So, the month of August has rolled around, and I’ve been challenged to start writing proper-like again! So, this month I will be updating five days a week, doing fiction like I did in May. Here’s hoping I can make it!
Rather than just make it about me, this August has become a big blogging challenge for others, too! I’ll link ’em for your viewing convenience:
Thom Diment, who wouldn’t know a good 500 bid if it hit him in the face, is putting out miscellanea five days a week!
Ale is doing art three days a week!
Jimmy the first is, like me, updating a writing blog five days a week! It’s probably better than mine!
Jimmy the second is coding, although nobody knows how much or if it will be posted for us to see.
Should be pretty neat, I think. My first instalment is the next part of my 24 hour part story – the dialogue is a mess but I think it manages to get the job done anyway.
The Royale was an interesting place. It had sprung up in the first year of the colony – a genuine privately-owned bar set up by someone who had probably been sick of the bland company dives. That alone would have given it more personality than anything else in town, but the owner had gone one step further, as if compelled to somehow balance out the blandness all around with a beacon of individuality. The place had been done up as a kitschy tribute to the early twentieth century; it was filled with neon lighting, big band jazz recordings, and an appalling mix of Art Deco and Bauhaus designs that still made Lloyd’s head spin whenever he moved from room to room. On a more normal world, the place would have been written off as tacky and largely forgotten, but Tretton City was so devoid of human touches that the Royale – or at least its owner’s scattershot approach to nostalgia – had become an icon. For Lloyd, it was simply another workplace; Wills never met freelancers in his office, so the bar had become the lawyer’s de facto rendezvous whenever he wanted something done off the books.
Wills was sitting in his usual place, a hidden corner of the front bar that most people assumed led to a service entrance or the toilets. He was alone, Lloyd noted – it figured that Mr Big couldn’t be bothered showing up in person. Wills motioned for him to sit and snatched a phone up from the clutter on the table.
“Lloyd. Good to see you here. Give me a second and I’ll make sure you’re filled in.” He motioned for Lloyd to wait while he set up a call; subvocal interface, Lloyd couldn’t help noticing.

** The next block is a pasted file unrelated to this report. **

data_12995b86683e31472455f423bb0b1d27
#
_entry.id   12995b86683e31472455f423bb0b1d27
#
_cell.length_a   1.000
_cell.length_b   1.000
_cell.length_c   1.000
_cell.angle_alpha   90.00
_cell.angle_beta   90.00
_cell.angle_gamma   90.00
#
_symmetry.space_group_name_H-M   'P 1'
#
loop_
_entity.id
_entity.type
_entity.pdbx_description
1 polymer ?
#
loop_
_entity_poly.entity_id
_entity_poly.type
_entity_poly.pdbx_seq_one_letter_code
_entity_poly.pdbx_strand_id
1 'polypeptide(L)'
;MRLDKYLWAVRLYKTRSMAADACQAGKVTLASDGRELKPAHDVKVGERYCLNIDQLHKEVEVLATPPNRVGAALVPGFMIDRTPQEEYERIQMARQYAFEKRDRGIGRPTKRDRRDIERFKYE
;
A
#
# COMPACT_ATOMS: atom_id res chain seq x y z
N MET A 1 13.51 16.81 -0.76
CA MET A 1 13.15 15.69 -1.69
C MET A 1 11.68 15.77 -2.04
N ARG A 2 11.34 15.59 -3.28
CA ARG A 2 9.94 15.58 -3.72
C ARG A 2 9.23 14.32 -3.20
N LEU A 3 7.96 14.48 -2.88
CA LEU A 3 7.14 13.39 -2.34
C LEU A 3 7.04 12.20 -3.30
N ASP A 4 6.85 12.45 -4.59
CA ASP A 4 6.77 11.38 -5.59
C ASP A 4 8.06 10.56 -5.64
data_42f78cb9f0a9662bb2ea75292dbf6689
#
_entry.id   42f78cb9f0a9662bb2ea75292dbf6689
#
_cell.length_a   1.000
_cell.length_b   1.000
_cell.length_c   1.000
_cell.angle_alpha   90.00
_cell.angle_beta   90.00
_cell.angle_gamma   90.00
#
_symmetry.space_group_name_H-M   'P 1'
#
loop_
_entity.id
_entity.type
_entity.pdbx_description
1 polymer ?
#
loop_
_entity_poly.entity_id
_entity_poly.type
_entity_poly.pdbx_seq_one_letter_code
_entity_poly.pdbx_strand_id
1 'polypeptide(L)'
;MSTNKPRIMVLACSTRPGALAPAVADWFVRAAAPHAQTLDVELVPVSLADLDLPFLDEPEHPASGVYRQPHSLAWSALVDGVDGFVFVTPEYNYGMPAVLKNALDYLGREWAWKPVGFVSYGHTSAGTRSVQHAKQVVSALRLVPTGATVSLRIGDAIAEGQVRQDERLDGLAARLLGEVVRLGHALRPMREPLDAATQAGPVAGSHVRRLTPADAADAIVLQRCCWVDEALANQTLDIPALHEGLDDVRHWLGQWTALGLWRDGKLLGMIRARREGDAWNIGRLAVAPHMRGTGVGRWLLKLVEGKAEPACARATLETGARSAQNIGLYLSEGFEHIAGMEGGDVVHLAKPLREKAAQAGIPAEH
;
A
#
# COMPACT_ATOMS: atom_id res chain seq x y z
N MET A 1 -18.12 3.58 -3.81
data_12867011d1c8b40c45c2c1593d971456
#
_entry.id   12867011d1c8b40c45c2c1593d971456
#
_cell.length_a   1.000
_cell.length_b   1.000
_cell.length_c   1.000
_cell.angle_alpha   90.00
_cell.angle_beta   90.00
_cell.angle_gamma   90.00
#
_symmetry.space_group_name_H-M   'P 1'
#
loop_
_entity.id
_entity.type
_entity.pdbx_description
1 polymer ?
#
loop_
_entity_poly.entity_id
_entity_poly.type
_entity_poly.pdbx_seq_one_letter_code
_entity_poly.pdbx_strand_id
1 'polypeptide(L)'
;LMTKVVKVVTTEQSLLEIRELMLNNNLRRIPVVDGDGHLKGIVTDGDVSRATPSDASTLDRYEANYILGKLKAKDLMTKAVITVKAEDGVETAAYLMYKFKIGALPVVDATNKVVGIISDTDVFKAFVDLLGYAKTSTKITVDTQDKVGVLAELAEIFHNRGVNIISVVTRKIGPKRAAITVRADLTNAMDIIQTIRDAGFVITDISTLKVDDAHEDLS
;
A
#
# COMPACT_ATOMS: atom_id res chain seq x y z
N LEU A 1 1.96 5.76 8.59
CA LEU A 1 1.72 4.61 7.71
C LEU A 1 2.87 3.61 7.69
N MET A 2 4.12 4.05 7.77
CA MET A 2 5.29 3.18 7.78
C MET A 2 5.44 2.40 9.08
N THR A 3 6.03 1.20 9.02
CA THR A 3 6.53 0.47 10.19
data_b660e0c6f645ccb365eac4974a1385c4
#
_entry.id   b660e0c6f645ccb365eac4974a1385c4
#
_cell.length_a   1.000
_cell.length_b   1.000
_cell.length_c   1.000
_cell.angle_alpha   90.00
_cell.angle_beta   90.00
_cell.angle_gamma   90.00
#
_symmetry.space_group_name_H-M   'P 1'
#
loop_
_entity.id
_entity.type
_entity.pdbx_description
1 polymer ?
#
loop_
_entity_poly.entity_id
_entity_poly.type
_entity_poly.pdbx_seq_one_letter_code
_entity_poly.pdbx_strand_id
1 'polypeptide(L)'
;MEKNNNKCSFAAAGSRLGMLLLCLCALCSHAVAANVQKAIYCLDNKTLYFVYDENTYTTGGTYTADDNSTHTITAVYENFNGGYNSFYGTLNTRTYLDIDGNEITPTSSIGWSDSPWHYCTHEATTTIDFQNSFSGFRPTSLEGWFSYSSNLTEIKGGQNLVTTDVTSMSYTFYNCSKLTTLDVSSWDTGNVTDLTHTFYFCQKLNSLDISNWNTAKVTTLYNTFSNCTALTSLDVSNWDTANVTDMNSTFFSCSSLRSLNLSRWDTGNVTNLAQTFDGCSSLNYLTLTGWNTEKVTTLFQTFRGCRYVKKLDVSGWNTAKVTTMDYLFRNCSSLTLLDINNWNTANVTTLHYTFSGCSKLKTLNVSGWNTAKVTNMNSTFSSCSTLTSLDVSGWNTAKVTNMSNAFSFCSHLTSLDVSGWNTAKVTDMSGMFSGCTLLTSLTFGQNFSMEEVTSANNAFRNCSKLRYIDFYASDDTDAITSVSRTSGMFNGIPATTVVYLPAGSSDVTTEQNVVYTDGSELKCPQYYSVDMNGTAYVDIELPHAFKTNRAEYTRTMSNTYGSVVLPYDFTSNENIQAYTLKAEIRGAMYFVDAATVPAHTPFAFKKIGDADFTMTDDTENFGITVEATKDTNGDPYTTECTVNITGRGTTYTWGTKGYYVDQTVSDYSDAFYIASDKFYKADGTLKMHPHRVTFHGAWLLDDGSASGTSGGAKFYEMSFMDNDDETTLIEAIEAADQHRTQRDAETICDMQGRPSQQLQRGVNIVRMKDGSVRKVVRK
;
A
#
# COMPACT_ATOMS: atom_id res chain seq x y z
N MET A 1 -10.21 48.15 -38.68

Someone doesn’t want me listening in.
Lloyd sat back and made a show of inspecting Wills’s face. The lawyer lived on adrenaline, Lloyd knew – every single job he’d done for the man had been treated as a life-and-death situation – but today Wills looked even more highly strung than usual. The man’s perpetual frown deepened as he disengaged from his conversation and covered the phone’s mouthpiece with his hand. He leaned over to Lloyd and fixed him with an icy stare.
“Watch your words, Lloyd. I brought you in because I considered you the best man for the job, but you’ll still need to tread lightly.” Lloyd didn’t need any reminders – Gabriel Rojo wasn’t a man you took lightly. Still, he nodded as Wills offered him the handset. He licked his lips.
“This is Rick Lloyd.”
“I know”. The voice was deep – deeper than Lloyd had expected. With no hooks offered, Lloyd stumbled forward.
“How can I help you, sir?”
He was met with quiet laughter. “Quite straightforwardly, I believe. You are a private investigator?”
“I am that, sir. Missing persons more than anything else.” Plenty of them thanks to you, at that.
“I see. I have a case for you, then. My son has been missing for sixteen hours without an explanation – and I assure you, Mr Lloyd, that there is no good reason for him to be missing. My people are thorough.”
Lloyd nodded despite the sound-only transmission. “I understand, sir. I’m used to colder trails, but I doubt the change will be a problem.”
“Indeed. Mr Wills has the details of your assignment, but I wish to convey the essentials directly to you.” Rojo paused briefly before resuming with icy clarity. “You will find my son. You will find those who have taken him. You will return him to me. And finally, you will tell me who was responsible. You will be thoroughly remunerated. Do you have any questions?”
There was a brief exhalation. “Good. Wills will handle further communication. I expect to hear of your progress shortly.”
The call was terminated without ceremony. Lloyd put the phone down on the table and raised his eyes to Wills.
“Didn’t even know the man had a kid.”
Wills shrugged. “You do now.” He shifted several datablocs into the centre of the table and motioned for Lloyd to take them.
“Those have everything else you need to know – recent movements, last known location, even some likely culprits. Your contract is in the leftmost – I assure you it’s worth your while.”
Lloyd had no doubt of that – the Rojos were the only game in town, and while the big man’s voice had promised blood, their M.O. was still “buy first, shoot second”. He swept up the gear and cracked his knuckles.
“All right, Clay. How often does Mr Rojo want his reports?”
The lawyer didn’t blink. “Half-hourly.” Ridiculous, as both men knew – but you didn’t argue with money like that.
“Got it. I’ll key you in at twenty-five and fifty-five of every hour. Don’t call me with anything unless it’s a lead on this or new orders from the big guy.”
A nod was the only reply. Wills knew better than to get in the Lloyd’s way when he was working. Lloyd headed for the exit and called up his car.
There was no time to waste.